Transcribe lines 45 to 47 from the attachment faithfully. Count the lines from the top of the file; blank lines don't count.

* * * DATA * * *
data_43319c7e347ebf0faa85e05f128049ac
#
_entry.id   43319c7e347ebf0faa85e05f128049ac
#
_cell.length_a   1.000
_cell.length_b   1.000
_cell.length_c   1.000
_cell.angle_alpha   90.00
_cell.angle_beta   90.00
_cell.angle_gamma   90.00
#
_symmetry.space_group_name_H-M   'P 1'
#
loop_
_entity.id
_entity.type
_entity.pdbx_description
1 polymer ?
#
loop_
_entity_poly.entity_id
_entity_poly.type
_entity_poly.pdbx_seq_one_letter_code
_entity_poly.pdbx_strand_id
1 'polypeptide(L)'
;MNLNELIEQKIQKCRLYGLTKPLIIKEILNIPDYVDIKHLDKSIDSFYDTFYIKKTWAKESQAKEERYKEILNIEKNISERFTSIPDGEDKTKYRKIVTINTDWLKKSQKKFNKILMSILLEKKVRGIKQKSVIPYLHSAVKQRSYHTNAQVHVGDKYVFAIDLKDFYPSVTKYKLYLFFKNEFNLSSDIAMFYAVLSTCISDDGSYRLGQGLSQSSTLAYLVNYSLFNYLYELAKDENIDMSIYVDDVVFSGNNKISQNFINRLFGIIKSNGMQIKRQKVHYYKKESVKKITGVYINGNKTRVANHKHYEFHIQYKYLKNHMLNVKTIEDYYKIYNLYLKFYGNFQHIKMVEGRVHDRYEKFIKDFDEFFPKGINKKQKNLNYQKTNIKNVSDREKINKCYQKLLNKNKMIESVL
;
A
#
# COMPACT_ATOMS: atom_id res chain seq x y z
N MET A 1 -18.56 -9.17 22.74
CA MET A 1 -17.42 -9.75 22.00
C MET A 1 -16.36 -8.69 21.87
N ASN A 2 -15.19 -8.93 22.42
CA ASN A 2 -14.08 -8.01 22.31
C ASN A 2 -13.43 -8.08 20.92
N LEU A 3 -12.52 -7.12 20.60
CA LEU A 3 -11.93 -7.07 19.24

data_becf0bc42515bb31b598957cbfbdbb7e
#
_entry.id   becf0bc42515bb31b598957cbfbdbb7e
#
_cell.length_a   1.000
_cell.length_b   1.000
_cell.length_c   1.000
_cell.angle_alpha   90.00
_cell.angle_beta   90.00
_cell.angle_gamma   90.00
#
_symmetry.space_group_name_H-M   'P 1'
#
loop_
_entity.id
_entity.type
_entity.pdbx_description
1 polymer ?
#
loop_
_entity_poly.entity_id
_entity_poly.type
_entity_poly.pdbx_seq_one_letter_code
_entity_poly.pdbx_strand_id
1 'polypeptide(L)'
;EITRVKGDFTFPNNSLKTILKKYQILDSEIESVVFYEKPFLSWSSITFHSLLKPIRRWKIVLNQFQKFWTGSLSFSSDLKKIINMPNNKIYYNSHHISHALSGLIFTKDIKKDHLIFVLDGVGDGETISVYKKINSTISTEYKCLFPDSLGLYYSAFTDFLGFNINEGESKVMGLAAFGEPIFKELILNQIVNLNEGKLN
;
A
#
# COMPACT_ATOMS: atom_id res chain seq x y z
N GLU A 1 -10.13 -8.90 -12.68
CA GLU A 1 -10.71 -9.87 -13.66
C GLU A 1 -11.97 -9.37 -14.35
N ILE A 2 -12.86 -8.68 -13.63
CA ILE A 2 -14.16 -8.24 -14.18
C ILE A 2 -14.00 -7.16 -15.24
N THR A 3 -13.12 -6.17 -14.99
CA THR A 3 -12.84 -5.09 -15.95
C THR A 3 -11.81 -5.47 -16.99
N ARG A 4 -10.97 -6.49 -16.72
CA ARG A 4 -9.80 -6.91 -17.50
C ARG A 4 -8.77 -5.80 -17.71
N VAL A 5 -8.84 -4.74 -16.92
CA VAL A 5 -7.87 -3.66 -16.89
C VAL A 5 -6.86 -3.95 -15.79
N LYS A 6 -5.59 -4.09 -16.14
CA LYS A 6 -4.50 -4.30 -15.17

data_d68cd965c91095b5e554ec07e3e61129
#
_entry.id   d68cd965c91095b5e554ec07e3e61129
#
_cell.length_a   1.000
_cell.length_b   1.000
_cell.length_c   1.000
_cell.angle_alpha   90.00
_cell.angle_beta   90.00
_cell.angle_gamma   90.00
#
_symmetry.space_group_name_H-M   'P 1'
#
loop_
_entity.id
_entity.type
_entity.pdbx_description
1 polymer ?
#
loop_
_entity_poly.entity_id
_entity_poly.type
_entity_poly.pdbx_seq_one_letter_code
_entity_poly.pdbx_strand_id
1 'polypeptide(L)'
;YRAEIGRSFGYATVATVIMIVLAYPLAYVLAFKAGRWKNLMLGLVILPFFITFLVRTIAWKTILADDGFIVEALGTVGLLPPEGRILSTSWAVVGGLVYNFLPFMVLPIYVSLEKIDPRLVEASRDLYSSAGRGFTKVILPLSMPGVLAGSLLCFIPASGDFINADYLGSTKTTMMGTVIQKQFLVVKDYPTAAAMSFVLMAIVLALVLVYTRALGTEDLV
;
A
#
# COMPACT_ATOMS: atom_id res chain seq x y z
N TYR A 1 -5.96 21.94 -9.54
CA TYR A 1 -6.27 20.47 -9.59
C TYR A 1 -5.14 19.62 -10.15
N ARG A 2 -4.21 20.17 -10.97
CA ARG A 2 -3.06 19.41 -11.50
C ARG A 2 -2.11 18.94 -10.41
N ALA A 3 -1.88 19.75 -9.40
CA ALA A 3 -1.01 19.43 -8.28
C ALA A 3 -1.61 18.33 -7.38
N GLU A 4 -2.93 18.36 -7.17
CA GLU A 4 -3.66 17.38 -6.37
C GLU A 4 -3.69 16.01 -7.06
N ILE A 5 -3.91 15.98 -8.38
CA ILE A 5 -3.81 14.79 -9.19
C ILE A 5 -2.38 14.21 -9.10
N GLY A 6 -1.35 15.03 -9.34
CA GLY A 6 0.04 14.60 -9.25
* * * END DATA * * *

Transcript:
_cell.length_c   1.000
_cell.angle_alpha   90.00
_cell.angle_beta   90.00